The British Lung Foundation noted in its Nov. 2002 report "A Smoking Gun" on

“3-4 Cannabis cigarettes a day are associated with the same evidence of acute and chronic bronchitis and the same degree of damage to the bronchial mucosa as 20 or more tobacco cigarettes a day.

Cannabis smoking is likely to weaken the immune system. Infections of the lung are due to a combination of smoking-related damage to the cells lining the bronchial passage and impairment of the principal immune cells in the small air sacs caused by cannabis.

The evidence concerning a possible link between cannabis smoking and Chronic Obstructive Pulmonary Disease (COPD) has not yet been conclusively established. A number of studies indicate a causal relationship between the two whereas others contradict these findings.

Research linking cannabis smoking to the development of respiratory cancer exists although there have also been conflicting findings. Not only does the tar in a cannabis cigarette contain many of the same known carcinogens as tobacco smoke but the concentrations of these are up to 50% higher in the smoke of a cannabis cigarette. It also deposits four times as much tar on the respiratory tract as an unfiltered cigarette of the same weight. Smokers of cannabis and tobacco have shown a greater increase in cellular abnormalities indicating a cumulative effect of smoking both.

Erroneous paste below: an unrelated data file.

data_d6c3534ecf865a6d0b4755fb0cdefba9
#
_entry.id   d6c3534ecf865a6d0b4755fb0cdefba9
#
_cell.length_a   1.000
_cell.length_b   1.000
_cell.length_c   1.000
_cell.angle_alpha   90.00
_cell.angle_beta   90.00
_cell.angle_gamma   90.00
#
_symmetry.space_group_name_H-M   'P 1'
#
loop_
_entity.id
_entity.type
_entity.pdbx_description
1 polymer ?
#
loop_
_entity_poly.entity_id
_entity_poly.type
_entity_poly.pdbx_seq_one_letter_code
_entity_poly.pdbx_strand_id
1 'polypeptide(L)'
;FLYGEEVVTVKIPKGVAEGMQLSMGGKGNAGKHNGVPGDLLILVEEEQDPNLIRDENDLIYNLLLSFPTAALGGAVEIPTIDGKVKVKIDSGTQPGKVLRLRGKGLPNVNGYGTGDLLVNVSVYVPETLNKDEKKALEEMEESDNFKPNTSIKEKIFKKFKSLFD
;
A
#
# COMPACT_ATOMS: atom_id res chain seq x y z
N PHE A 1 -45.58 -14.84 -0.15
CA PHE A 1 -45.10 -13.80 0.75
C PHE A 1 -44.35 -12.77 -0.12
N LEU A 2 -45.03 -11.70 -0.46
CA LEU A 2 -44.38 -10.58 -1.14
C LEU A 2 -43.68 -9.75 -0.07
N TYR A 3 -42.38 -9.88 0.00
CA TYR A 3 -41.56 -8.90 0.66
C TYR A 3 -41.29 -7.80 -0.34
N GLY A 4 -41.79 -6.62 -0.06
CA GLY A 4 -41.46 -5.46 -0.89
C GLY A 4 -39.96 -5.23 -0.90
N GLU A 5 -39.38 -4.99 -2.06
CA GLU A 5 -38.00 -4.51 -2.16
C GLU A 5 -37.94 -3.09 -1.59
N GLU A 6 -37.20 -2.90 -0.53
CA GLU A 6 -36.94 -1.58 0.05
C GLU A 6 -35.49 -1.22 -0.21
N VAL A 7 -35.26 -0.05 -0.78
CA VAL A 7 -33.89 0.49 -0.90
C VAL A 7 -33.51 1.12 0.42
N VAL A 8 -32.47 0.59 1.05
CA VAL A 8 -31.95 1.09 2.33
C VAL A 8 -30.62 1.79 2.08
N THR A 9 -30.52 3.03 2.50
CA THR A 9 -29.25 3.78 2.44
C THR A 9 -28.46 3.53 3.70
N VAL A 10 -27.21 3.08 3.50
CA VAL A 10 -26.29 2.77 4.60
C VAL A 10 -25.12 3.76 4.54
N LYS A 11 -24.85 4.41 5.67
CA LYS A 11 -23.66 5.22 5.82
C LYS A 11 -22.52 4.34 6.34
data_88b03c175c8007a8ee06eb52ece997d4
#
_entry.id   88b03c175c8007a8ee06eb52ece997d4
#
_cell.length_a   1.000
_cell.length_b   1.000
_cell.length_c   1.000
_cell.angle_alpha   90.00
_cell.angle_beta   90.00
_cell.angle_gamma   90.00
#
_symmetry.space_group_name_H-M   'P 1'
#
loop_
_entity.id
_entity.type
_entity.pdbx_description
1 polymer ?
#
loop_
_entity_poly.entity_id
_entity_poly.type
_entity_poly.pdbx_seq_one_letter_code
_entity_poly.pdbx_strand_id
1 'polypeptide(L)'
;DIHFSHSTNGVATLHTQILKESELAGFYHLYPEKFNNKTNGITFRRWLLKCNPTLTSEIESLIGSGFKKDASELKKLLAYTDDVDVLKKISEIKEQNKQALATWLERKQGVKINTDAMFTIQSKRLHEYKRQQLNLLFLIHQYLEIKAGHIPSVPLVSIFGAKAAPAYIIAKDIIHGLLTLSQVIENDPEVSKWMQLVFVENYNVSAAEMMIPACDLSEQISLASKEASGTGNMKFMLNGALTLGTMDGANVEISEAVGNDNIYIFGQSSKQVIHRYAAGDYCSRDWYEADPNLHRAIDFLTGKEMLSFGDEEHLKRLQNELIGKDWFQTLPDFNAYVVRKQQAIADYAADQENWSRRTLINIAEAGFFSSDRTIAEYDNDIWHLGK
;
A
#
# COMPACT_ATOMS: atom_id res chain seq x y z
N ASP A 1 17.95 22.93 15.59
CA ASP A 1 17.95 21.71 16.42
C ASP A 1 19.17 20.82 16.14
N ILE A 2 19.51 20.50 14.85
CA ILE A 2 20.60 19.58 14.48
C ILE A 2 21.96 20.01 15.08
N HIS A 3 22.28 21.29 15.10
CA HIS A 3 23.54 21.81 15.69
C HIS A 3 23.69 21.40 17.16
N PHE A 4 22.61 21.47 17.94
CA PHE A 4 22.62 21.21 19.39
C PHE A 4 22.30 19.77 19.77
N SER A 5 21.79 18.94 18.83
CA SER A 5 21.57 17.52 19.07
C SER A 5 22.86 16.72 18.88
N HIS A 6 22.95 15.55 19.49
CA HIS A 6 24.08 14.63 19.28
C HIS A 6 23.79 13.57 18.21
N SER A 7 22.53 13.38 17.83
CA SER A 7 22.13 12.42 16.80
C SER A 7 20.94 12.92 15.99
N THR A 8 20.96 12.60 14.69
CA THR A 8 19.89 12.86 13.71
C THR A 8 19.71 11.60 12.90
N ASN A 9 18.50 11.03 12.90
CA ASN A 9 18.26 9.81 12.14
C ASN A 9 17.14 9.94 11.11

The THC in cannabis has been shown to have a short term bronchodilator effect. This has lead to suggestions that THC may have therapeutic benefits in asthma. However, the noxious gases, chronic airway irritation or malignancy after long term use associated with smoking would seem likely to negate these benefits.”

Nov. 2002 - A Smoking Gun